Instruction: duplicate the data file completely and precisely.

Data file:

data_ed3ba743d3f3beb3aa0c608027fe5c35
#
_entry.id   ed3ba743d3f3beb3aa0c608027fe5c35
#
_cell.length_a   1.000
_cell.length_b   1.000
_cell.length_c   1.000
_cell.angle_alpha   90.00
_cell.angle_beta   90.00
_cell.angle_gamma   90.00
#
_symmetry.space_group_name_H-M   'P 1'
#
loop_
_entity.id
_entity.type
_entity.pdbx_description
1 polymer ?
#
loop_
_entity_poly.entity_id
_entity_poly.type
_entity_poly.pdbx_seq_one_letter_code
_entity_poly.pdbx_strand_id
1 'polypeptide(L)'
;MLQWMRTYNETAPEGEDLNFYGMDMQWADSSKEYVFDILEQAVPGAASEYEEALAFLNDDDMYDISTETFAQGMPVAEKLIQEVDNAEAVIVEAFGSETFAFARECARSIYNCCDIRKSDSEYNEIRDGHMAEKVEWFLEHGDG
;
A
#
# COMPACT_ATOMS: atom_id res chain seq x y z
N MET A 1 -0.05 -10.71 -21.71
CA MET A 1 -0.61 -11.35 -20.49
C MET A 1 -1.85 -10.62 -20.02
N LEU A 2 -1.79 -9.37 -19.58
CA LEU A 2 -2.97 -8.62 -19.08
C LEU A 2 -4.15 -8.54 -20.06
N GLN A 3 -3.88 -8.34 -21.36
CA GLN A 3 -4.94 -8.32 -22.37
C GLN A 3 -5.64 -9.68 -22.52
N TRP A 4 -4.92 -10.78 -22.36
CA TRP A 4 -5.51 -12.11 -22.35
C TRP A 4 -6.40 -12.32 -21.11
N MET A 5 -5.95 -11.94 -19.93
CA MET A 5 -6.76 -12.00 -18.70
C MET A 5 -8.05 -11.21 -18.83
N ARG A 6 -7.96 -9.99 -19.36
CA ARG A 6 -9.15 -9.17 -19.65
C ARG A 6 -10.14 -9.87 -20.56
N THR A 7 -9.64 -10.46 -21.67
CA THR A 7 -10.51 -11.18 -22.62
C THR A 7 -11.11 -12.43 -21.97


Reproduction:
data_ed3ba743d3f3beb3aa0c608027fe5c35
#
_entry.id   ed3ba743d3f3beb3aa0c608027fe5c35
#
_cell.length_a   1.000
_cell.length_b   1.000
_cell.length_c   1.000
_cell.angle_alpha   90.00
_cell.angle_beta   90.00
_cell.angle_gamma   90.00
#
_symmetry.space_group_name_H-M   'P 1'
#
loop_
_entity.id
_entity.type
_entity.pdbx_description
1 polymer ?
#
loop_
_entity_poly.entity_id
_entity_poly.type
_entity_poly.pdbx_seq_one_letter_code
_entity_poly.pdbx_strand_id
1 'polypeptide(L)'
;MLQWMRTYNETAPEGEDLNFYGMDMQWADSSKEYVFDILEQAVPGAASEYEEALAFLNDDDMYDISTETFAQGMPVAEKLIQEVDNAEAVIVEAFGSETFAFARECARSIYNCCDIRKSDSEYNEIRDGHMAEKVEWFLEHGDG
;
A
#
# COMPACT_ATOMS: atom_id res chain seq x y z
N MET A 1 -0.05 -10.71 -21.71
CA MET A 1 -0.61 -11.35 -20.49
C MET A 1 -1.85 -10.62 -20.02
N LEU A 2 -1.79 -9.37 -19.58
CA LEU A 2 -2.97 -8.62 -19.08
C LEU A 2 -4.15 -8.54 -20.06
N GLN A 3 -3.88 -8.34 -21.36
CA GLN A 3 -4.94 -8.32 -22.37
C GLN A 3 -5.64 -9.68 -22.52
N TRP A 4 -4.92 -10.78 -22.36
CA TRP A 4 -5.51 -12.11 -22.35
C TRP A 4 -6.40 -12.32 -21.11
N MET A 5 -5.95 -11.94 -19.93
CA MET A 5 -6.76 -12.00 -18.70
C MET A 5 -8.05 -11.21 -18.83
N ARG A 6 -7.96 -9.99 -19.36
CA ARG A 6 -9.15 -9.17 -19.65
C ARG A 6 -10.14 -9.87 -20.56
N THR A 7 -9.64 -10.46 -21.67
CA THR A 7 -10.51 -11.18 -22.62
C THR A 7 -11.11 -12.43 -21.97